They wanted a party of their own.
In a Pentecostal church in a village in northwestern India, a well-known pastor announced earlier this year that the time had come. Hindus, Sikhs, and Muslims all have their respective political parties, and now Christians would too.
As the number of Christians has grown in Punjab, a northern Indian state bordering Pakistan, they’ve faced increased scrutiny, criticism, and false accusations, not to mention insulting public statements about Jesus. Christians have existed in Punjab for nearly 200 years, but Pentecostal ministries with an emphasis on signs and wonders have drawn new crowds, new converts—and a new need for political representation.
In April, pastor Harpreet Deol at Open Door Church said the United Punjab Party (UPP) would be launched under the auspices of the Pentecostal Christian Parbandhak Committee, organizing Christians into an electoral force. They would start with state elections before going national.
“Christians in Punjab aim to forge a collective voice, advocating for their concerns and promoting harmony,” the president of UPP, Albert Dua, who is Catholic, told CT. “The launch of the United Punjab Party by Christians in Punjab represents a significant step forward in the quest for political representation and protection of the rights and interests of the Christian community.”
The UPP, however, was not welcomed with open arms by Christians across the country. Some Christians in India think that politics is dirty and that Christ followers should stay out of it. But even believers who are actively involved in winning elections and advancing an agenda did not greet the creation of this new party with joy.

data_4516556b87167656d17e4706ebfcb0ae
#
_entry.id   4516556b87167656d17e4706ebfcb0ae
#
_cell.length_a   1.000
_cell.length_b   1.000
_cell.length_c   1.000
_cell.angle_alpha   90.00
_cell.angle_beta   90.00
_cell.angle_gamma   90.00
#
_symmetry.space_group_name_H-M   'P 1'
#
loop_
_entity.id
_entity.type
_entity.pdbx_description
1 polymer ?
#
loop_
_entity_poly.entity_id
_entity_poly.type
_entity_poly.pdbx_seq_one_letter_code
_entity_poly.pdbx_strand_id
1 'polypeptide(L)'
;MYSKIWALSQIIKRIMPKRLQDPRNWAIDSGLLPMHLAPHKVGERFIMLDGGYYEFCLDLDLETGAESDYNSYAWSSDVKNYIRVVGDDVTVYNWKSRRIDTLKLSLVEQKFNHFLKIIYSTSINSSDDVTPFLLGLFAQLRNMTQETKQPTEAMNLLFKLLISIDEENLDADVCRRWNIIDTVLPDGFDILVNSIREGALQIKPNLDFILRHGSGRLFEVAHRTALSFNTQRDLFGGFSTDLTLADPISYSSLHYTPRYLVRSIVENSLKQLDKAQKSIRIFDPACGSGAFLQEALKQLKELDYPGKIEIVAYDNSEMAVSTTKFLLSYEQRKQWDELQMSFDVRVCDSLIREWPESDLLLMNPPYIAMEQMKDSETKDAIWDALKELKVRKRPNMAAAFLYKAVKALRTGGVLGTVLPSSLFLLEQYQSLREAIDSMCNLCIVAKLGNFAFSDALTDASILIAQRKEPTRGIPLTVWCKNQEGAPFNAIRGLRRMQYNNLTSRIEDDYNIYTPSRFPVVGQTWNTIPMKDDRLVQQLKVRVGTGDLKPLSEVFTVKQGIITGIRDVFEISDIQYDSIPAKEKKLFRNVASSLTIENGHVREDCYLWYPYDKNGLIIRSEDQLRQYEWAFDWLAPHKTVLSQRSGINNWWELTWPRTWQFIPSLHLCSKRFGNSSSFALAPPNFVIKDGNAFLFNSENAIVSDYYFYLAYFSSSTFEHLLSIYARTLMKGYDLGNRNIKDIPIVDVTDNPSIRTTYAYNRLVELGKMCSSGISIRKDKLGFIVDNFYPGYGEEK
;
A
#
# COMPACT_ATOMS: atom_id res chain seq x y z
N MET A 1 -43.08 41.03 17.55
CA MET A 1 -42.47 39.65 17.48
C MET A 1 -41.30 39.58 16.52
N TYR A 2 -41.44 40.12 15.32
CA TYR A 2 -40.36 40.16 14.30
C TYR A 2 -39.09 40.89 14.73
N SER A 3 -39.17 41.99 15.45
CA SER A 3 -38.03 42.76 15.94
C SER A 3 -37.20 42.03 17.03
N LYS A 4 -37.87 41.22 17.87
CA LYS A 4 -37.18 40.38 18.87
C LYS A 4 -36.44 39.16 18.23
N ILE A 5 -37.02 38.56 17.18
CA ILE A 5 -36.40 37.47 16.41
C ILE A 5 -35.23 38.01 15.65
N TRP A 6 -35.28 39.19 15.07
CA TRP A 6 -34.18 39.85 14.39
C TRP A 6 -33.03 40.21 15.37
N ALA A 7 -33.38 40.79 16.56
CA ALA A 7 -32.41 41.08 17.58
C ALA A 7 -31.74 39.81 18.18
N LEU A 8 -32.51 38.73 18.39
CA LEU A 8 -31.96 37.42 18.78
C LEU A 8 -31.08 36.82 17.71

Pushpanathan Wilson, a Christian member of Parliament from the southern state of Tamil Nadu, said he expected the UPP to make things worse for Christians in India.
“Fighting elections by forming a Christian political party is disastrous,” he said. “Starting a separate party would only weaken the secular forces who are strong enough to fight Hindu fundamentalists. … We will be putting our future generations at risk of being isolated and ignored in our country.”
Ruling federally for nearly a decade, the Hindu nationalist Bharatiya Janata Party (BJP) has largely been perceived as being ideologically opposed to India being a pluralist, secular democracy, where everyone has equal access to the public square and equal rights, regardless of religion. BJP members promote “Hindutva,” or Hinduness, and advocate for a Hindu nation, which may or may not tolerate cultural and religious differences.